Lastly, receiving only a modest release in about 1,600 venues, is Seeking a Friend For the End of the World, which seems to posit the question “what if Bruce Willis failed in Armageddon?” With the end of the world imminent due to an asteroid impact, Steve Carell's character starts contemplating his life and his romantic relationships that went awry, and sets out on a road trip with his neighbor (Keira Knightley) to find out what went wrong. No time like when there's no time, right? Along the way, they continue to connect with various other people celebrating the end of the human race in their own particular ways, from hedonism to sadness to pure bull-headed bureaucratic persistence.
One could be bitter that this rips off almost wholesale the premise of the brilliant 1998 Canadian movie Last Night, or I could just advocate for you to find it by whatever means necessary. While you're looking for that, this might be a decent substitute, albeit one that's kind of schmaltzed up. Carell has a fitting sad-sack look about him to carry the melancholic nature of this plot, and Knightley is a solid choice for the more positive antidote to that. Carell's built up a pretty solid streak of opening weekends, albeit with some animated family films in that mix, but this is still a film that puts its unhappy ending right in the title of the film, and it's hard to picture a film that's a guaranteed downer as a real audience grabber. Hence the smaller release schedule, I guess. Look for around $6 million here.
One animated film gives way to another at the top of the charts, and Madagascar 3 drops to at least second if not lower this weekend after two weeks at the top. It's already ahead of the pace posted by the two previous films in this franchise, albeit only marginally so. This may be the first of the trio to break the $200 million domestic mark, although it wouldn't be by much if it does. With the solid and consistent numbers this franchise continues to put up, Madagascar 4 can only be a green-light away. It'll add around $19 million to its total this weekend.
The audience verdict on Prometheus was harsh, as it dropped almost 60% in its second weekend, something that may put Ridley Scott's proposed sequels in danger. Although it's one of the more talked about films of the summer, it's not totally for positive reasons, and the film is likely to struggle to reach the $150 million mark. I'd look for about $10 million this weekend.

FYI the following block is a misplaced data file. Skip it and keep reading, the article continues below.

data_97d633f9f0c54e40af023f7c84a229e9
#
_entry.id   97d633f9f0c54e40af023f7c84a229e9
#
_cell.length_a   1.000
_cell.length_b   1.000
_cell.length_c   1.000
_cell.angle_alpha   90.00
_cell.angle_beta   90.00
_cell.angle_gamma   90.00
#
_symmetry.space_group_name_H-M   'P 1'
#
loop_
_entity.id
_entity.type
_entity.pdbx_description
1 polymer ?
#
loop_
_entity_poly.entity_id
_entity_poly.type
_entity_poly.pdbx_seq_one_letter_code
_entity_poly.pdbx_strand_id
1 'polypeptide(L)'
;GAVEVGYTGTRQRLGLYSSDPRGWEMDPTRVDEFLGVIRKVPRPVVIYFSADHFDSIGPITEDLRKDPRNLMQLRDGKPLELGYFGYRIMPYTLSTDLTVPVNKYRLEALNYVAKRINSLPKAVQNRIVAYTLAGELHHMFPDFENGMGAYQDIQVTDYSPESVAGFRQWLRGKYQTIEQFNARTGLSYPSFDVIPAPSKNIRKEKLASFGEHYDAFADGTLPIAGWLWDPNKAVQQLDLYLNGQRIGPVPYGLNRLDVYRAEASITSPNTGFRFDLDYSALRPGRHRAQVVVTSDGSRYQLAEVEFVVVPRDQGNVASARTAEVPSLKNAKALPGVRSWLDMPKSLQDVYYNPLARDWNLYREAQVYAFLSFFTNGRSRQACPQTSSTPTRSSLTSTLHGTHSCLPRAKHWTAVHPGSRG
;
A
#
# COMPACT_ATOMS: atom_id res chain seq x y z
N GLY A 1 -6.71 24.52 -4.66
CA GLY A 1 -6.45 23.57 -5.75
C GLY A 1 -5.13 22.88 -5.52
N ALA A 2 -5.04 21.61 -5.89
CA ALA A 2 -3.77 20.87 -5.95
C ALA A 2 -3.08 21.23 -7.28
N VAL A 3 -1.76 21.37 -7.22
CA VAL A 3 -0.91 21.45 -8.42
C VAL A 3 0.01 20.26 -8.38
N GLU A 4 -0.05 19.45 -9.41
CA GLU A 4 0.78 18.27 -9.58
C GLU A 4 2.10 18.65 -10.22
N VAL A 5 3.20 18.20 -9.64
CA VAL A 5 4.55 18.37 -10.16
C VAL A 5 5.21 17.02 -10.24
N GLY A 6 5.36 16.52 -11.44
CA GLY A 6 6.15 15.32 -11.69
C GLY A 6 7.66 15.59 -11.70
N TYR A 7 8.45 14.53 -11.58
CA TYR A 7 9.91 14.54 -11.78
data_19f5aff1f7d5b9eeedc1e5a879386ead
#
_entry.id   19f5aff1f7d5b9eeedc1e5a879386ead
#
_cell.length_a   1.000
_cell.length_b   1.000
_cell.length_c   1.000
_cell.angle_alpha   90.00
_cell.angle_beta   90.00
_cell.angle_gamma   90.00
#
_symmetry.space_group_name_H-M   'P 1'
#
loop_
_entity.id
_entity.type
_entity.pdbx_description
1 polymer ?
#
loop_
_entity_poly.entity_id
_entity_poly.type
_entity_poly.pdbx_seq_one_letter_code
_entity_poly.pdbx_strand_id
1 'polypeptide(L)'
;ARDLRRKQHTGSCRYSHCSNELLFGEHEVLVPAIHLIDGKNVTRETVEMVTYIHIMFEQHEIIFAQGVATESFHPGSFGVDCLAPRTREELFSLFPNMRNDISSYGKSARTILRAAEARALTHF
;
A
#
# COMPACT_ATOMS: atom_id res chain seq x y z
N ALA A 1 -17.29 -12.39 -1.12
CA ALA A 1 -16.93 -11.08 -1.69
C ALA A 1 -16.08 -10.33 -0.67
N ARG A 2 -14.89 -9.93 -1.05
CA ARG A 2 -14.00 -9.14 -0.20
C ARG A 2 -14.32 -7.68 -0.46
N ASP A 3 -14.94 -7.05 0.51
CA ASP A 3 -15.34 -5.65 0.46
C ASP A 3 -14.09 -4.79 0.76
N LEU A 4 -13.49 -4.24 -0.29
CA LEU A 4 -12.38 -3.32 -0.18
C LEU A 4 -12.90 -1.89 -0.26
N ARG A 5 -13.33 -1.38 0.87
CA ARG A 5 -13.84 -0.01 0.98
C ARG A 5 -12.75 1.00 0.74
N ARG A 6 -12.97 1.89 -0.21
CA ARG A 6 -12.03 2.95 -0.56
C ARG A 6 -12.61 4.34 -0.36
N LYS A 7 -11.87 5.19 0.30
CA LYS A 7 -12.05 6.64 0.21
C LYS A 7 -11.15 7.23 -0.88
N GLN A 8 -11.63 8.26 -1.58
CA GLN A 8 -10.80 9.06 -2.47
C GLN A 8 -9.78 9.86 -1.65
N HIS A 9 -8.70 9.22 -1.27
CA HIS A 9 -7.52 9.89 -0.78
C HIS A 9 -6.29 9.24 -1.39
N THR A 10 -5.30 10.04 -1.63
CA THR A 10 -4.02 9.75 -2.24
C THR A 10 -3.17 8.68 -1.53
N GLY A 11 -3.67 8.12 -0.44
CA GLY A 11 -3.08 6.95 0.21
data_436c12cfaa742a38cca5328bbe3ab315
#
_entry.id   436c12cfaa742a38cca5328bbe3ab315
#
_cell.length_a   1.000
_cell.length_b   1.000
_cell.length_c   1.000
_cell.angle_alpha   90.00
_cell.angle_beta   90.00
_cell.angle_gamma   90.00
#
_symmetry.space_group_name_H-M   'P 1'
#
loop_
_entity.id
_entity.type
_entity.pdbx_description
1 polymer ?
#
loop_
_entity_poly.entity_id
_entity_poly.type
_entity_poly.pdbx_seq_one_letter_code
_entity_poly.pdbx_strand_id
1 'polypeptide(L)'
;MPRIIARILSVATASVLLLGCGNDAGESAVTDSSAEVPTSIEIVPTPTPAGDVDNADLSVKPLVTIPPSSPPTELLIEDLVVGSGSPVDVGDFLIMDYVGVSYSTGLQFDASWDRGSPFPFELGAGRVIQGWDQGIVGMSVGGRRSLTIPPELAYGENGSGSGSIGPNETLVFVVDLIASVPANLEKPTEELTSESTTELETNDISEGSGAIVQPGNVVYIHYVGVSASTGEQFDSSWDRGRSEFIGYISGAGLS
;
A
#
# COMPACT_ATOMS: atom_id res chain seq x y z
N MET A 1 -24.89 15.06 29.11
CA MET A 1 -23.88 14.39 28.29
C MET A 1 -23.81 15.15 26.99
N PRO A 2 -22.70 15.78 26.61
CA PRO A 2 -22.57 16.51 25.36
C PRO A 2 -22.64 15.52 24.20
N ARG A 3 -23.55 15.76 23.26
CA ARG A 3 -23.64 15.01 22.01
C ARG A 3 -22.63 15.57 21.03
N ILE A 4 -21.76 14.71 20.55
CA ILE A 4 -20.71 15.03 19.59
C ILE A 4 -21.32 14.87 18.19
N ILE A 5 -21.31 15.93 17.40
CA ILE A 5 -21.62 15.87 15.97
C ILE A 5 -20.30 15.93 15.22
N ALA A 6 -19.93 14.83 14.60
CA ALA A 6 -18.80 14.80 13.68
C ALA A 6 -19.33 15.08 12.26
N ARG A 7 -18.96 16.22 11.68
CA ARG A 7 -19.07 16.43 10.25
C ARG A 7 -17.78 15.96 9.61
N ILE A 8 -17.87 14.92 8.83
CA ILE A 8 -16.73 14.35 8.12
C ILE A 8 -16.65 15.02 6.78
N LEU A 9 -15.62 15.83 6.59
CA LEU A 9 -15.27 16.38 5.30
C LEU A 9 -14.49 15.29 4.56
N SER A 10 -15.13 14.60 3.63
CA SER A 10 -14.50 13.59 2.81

Big drops also seem like they're in store for last week's new films, Rock of Ages and That's My Boy, both of which flopped despite their big name stars on the marquee. Tom Cruise bears only part of the blame for the karaoke fest that is Rock of Ages, while it's hard to blame anyone but Adam Sandler for That's My Boy (I'd wager that Andy Samberg is right now wearing a fake mustache and talking in a funny accent, both to disguise himself and to figure out his character for his next movie). Rock of Ages should fare a little better for having actually tried to be good, while Sandler's idiot man-child ship may have finally sailed, or at least left port for a while. Look for $8 million for Rock of Ages, and around $6 million for That's My Boy.
Snow White and the Huntsman recovered nicely from a huge second weekend drop and is headed for around $150 million as a final total, which would be truly excellent if it hadn't cost $175 million to make. Still, as a live-action fairy-tale action movie, that's a solid showing. Give it $8 million this weekend.
After a couple weeks of steep drops, Men in Black 3 got a respite and earned $10 million last weekend, to push it over the $150 million milestone. Even with that, $200 million is likely out of reach. It, along with The Avengers, should show up at around $6 million this weekend. The two films couldn't have much different box office stories, though, as the latter super hero film is just a week and a half away from becoming the third film to hit $600 million.